With all due respect, you mention ultimate causes with remarkable ease, as if they are just around the corner, if only scientists looked. I would argue that there is no such thing as ultimate causes, as any set of explanation that we can conceive of can be subjected to the simple but devastating question of “Why?”

    Greek philosophers, some of whom were atheistic about the Greek Gods, felt compelled to suggest a Demiurge to end the eternal causal chain. Are you comfortable with the idea of an eternal causal chain? If not, how do you deal with the question: “Why is this the ultimate cause?”

    Sincerely,
    Aferim

  • http://www.daylightatheism.org/ Ebonmuse

    I don’t know whether or not I’d be comfortable with the idea of an eternal causal chain. Frankly, I don’t think it matters whether I’m comfortable with it or not – not just because the universe is not defined by what falls within our comfort zone, but because we still don’t have anywhere near the knowledge we would need to make definitive pronouncements on the matter. Notice that I said this in my post:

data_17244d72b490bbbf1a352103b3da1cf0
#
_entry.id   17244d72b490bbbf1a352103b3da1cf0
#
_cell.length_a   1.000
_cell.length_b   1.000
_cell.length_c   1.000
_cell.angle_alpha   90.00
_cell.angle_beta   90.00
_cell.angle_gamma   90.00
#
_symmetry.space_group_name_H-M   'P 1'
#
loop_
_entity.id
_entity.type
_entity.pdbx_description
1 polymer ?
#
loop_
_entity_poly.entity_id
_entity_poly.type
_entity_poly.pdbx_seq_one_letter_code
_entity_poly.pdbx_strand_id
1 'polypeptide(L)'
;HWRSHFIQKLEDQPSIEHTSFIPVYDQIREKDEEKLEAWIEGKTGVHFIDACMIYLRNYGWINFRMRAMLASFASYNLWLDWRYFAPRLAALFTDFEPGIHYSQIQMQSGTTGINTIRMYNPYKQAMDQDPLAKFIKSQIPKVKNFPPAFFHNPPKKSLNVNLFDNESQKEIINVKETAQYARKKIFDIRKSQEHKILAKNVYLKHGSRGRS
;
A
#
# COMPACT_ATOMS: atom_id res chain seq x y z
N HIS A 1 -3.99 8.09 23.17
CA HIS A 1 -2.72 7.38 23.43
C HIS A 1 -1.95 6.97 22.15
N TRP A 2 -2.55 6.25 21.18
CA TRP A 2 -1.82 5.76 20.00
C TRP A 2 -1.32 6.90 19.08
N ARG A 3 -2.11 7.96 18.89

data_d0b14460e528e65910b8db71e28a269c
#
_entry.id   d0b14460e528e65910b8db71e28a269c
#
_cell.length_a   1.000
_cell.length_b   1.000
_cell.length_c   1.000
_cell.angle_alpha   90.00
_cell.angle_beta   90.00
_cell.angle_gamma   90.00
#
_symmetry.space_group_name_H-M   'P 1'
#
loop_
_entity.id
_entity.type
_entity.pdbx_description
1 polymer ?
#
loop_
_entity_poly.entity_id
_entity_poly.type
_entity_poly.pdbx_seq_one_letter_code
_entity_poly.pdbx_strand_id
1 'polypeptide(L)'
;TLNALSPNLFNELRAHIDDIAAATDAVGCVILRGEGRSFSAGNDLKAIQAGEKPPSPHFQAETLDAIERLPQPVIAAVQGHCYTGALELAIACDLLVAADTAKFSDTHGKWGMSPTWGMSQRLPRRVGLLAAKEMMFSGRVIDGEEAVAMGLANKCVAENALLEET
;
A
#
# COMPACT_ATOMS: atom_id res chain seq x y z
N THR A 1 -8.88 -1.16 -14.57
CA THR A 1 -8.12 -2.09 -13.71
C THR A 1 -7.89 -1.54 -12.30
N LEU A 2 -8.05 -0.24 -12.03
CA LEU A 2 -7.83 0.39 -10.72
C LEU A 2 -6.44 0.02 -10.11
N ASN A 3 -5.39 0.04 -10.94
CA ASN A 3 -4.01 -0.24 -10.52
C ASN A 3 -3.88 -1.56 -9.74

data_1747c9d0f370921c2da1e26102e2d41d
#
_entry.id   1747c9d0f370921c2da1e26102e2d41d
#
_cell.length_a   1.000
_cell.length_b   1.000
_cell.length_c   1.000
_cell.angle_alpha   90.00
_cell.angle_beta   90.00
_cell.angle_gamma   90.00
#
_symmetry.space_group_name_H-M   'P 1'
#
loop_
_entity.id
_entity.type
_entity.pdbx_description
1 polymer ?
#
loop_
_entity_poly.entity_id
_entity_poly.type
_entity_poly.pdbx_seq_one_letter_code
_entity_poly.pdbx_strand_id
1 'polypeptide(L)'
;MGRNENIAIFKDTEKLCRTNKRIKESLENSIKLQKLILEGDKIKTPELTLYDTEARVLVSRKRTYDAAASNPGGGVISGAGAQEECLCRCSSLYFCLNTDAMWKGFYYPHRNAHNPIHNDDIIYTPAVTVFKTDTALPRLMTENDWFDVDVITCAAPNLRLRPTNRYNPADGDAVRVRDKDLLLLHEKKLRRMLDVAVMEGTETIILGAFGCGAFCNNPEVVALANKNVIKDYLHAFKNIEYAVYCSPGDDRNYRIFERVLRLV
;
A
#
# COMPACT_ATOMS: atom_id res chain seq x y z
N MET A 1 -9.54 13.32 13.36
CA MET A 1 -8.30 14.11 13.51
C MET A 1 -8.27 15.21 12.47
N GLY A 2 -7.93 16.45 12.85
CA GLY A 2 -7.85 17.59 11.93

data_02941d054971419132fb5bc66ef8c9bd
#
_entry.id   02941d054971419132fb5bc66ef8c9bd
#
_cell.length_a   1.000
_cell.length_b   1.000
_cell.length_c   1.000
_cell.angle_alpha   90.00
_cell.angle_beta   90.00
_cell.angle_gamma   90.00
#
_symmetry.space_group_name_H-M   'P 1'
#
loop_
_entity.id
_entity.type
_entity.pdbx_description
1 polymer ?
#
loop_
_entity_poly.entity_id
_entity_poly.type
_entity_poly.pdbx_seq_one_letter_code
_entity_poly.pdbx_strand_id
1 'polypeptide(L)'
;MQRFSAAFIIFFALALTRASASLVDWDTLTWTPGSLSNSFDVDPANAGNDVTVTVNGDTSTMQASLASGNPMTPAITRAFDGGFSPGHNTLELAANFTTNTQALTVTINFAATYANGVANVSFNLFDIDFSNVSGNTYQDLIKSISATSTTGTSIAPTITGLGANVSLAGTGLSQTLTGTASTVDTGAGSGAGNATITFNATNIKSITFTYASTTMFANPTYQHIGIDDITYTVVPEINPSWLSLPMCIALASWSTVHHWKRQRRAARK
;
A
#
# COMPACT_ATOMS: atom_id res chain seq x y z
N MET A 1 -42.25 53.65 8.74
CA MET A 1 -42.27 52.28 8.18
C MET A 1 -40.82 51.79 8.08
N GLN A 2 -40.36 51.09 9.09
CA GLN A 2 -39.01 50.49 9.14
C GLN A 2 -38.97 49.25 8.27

If the need for intellectual humility applies to us, still more should it apply to them. If we have little enough reason to think that we know the most profound truths of the cosmos, still less do we have reason to think that those who were so much less advanced than us knew them.

    My argument was a simple argument from induction: every other cause we have discovered has been natural; it is reasonable to assume that the ultimate cause, whatever form it takes, however we might recognize it, will prove to be natural as well.

  • OMGF

    Logismous Kathairountes

    It’s my very subjective sense of the English language that ‘atheism’ is mostly used to denote the belief that God does not exist, except when an atheist wants to avoid having to try to prove a negative proposition.

    Oh the twists and turns the theist mind will take in order to avoid having to prove their god, because they know that they can’t meet their burden of proof.

    You can call your belief whatever you want if you can get enough people to use the word.

    Or my non-belief in what you are positively asserting.

    It seemed to make the argument: “I can’t see it, therefore it’s not there”, or “I don’t agree that there is a God, therefore I believe that there is no God”.